Down East 2013 ©
News snooze: There are days when the Lewiston Sun Journal is must reading. But all too often, there are the days when it barely exists as a local newspaper.
Some mornings, the Sun Journal offers first-rate reporting from a solid staff of journalists. Other days, it fills it pages with wire copy, badly edited pieces from other Maine papers, and press releases disguised to look like news stories.
Take the Sept. 11 edition, for example. Even though there was plenty going on to commemorate the tenth anniversary of the terrorist attacks, there wasn’t a single staff-produced article on the front page. Instead there were three Associated Press pieces and one from the Los Angeles Times. The only indication anyone was on duty in the other L-A was a tease for a story on a wedding held at the Auburn Public Library that was hidden in section C and a promo for a 9/11 tribute piece, also buried inside. Why that latter piece didn’t run out front with the national coverage of the anniversary is one of the mysteries of the editorial mind.
To some extent, that day’s paper can be dismissed as an aberration. It’s a rare morning the Lewiston paper doesn’t manage to place at least one self-produced story on page one. Although, editions with only one aren’t that unusual.
Take, for instance, the Sept. 12 paper. There’s that single lonely local article , although it was produced by a stringer, not a staff writer. The rest of the front page belongs to the AP with the exception of a piece from Germany’s Deutsche Presse-Agentur on a simulated mission to Mars, a story that appears to be suffering from translation problems (“Watchers are keeping an ever more close eye on the men …”) that no Sun Journal editor bothered to correct.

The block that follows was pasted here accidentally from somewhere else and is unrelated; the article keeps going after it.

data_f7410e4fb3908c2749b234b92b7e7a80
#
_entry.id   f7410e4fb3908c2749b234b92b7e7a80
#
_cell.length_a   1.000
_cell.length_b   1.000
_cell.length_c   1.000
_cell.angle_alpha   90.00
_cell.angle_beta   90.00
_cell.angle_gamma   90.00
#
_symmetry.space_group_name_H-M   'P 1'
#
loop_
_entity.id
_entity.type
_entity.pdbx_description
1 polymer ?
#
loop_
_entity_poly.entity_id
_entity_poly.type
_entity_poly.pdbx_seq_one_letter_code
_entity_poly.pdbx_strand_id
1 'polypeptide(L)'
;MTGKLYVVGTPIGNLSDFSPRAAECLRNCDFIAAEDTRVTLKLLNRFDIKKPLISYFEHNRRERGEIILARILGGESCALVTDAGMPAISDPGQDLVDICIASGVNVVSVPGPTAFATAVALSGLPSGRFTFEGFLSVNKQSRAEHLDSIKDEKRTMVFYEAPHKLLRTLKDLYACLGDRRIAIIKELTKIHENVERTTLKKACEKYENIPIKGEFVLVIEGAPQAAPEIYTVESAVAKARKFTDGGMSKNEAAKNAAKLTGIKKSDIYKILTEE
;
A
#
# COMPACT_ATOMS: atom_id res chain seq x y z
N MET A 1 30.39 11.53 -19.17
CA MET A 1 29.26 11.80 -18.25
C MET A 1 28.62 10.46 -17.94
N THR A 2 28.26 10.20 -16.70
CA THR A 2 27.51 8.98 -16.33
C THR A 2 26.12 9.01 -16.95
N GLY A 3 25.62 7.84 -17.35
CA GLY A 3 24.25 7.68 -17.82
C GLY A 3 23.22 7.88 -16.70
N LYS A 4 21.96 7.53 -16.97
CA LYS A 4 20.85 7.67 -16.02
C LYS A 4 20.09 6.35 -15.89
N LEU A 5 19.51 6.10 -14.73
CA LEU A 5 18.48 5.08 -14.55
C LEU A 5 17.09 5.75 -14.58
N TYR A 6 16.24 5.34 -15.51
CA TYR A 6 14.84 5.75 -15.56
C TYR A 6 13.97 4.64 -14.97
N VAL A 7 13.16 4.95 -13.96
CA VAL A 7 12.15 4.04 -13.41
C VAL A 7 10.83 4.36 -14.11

Inside the first section, there’s some local news – from the Portland Press Herald (two), the Bangor Daily News (one), and the AP (two). Even the editorial comes from a California paper.
The rest of the paper features four staff-produced pieces in the local section, none of them involving anything remotely resembling breaking news or even enterprise reporting. There’s one story from the Sun Journal’s sports department, and the wire-service-heavy entertainment section is rounded out by a feature borrowed from the Bangor paper.
OK, it was a slow news day. But every other morning daily in Maine managed to find something of consequence to cover. In addition to its 9/11 local coverage, the Bangor Daily carried a report from Mal Leary  of the Capitol News Service on how federal cuts of law-enforcement grants will affect Maine. (The Sun Journal used to carry Leary’s stuff, but dropped it in a round of budget cutting a few years ago.)
Kennebec Journal staff writer Susan McMillan reported on increasing class sizes  in local schools.
The Morning Sentinel’s Amy Calder has a piece on the Waterville police chief’s campaign against dangerous dogs .
The Press Herald offered State House reporter Tom Bell’s coverage of the reason behind traffic problems  at the south end of the Maine Turnpike. (To the Sun Journal’s credit, this was one of the stories it used to fill its news hole.)
The Lewiston paper needs to better manage its obviously limited resources in order to cover important local news every day. Unless it finds a way to manage that task, it will have no one but itself to blame when the already serious decline in its circulation accelerates.
Local, but lousy: Nothing in the above posting should be interpreted to mean that just because content is staff-produced, it has any news value. As an example of how time can be squandered on non-news, check out reporter Meg Haskell’s article  in the Sept. 12 Bangor Daily on a barbecue hosted by the Democratic Party in Brewer.
If anything of consequence happened at this event, Haskell missed it. Which is understandable because she wasn’t there. She covered it by phone, after the fact.
If it wasn’t worth attending, it wasn’t worth writing about. Particularly since the piece came off more as promotional material for the Democrats than as news.
iBangor: The Bangor Daily News has finally joined the ranks of Maine papers available as apps for iPads, iPhones and Android. In addition to the newspaper’s contents, the app also offers several of the BDN’s often-excellent investigative pieces and some photo galleries.
Al Diamon can be emailed at firstname.lastname@example.org .